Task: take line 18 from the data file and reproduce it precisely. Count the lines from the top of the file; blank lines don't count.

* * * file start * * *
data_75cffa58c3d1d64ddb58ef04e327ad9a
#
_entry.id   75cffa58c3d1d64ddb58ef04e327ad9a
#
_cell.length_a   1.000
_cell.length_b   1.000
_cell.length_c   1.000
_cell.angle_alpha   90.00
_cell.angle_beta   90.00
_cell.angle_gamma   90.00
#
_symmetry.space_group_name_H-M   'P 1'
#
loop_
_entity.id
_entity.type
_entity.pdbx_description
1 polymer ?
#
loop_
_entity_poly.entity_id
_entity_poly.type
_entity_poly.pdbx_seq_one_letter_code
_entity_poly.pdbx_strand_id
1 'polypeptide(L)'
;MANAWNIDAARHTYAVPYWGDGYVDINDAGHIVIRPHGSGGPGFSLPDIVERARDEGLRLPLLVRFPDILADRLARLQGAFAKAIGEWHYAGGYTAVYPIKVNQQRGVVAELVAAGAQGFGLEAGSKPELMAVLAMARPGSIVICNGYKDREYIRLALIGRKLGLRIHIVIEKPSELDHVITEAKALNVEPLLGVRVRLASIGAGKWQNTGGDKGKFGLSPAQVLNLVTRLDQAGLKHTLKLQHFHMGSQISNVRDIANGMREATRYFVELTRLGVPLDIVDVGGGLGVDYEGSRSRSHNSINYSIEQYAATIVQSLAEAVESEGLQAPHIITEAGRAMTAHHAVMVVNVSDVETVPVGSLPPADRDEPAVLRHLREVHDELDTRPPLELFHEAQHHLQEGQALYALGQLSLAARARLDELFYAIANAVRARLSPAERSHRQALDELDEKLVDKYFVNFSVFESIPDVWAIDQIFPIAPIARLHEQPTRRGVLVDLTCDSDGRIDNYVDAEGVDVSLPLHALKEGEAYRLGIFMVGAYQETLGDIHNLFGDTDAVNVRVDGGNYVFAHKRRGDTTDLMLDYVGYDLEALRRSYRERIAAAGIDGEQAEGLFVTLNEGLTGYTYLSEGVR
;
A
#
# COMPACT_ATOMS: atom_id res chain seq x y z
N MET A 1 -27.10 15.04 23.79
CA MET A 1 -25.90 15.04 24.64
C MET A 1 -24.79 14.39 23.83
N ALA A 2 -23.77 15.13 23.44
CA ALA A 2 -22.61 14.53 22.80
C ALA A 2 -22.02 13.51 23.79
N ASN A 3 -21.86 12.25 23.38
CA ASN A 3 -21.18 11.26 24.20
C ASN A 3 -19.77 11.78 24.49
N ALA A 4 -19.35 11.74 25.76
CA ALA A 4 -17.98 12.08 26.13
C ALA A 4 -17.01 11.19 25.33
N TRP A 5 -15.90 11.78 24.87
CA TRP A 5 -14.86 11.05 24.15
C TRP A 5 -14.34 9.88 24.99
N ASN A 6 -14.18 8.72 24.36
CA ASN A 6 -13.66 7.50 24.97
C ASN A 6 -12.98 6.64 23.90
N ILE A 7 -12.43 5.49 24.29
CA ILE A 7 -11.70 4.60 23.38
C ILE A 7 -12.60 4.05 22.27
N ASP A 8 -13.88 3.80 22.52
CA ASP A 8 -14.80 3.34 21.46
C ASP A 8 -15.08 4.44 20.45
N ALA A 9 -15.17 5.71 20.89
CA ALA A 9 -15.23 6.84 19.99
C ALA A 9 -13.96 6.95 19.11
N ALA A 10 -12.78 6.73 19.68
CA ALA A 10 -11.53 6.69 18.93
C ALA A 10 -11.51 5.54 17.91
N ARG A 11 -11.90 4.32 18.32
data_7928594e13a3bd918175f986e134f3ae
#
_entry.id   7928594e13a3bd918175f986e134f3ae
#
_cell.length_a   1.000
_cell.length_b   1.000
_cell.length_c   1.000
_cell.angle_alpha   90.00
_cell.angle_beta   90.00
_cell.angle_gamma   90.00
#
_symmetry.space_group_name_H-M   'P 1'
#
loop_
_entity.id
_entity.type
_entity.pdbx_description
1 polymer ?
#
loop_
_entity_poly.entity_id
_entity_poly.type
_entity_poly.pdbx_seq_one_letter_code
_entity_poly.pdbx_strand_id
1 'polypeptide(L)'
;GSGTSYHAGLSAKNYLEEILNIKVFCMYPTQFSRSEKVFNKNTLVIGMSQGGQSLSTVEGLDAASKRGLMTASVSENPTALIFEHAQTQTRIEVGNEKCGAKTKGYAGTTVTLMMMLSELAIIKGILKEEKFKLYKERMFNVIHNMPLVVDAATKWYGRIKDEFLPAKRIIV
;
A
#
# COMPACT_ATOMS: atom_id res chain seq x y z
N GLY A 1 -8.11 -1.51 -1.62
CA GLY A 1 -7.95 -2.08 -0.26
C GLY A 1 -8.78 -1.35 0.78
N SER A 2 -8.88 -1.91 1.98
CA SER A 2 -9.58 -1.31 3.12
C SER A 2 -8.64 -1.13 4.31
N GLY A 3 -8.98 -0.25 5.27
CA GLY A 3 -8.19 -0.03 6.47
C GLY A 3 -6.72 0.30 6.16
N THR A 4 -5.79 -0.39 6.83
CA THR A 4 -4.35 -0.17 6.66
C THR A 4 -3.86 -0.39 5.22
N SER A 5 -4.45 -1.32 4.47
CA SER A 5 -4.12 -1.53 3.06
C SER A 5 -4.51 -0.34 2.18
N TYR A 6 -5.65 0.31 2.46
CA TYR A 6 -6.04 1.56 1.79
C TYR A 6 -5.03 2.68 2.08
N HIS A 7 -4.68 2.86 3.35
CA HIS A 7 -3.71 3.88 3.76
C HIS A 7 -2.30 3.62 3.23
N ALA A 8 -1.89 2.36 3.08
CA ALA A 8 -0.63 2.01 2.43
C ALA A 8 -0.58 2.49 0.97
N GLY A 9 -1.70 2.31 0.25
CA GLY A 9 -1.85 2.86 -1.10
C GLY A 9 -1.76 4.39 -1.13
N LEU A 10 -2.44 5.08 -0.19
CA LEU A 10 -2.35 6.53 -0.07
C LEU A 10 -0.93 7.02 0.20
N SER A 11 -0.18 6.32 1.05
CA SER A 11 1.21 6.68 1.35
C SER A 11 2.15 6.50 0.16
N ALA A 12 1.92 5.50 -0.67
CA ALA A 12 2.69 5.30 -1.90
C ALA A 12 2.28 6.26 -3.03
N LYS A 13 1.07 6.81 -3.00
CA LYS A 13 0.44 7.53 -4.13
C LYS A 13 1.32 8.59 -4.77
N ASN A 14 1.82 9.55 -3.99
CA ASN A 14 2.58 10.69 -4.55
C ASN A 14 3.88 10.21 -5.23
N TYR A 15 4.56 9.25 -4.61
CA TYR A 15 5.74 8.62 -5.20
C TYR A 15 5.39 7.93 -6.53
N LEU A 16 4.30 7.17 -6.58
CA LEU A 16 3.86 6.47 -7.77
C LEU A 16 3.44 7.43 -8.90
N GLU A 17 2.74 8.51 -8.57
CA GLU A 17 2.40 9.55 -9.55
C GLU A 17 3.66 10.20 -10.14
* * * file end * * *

1 polymer ?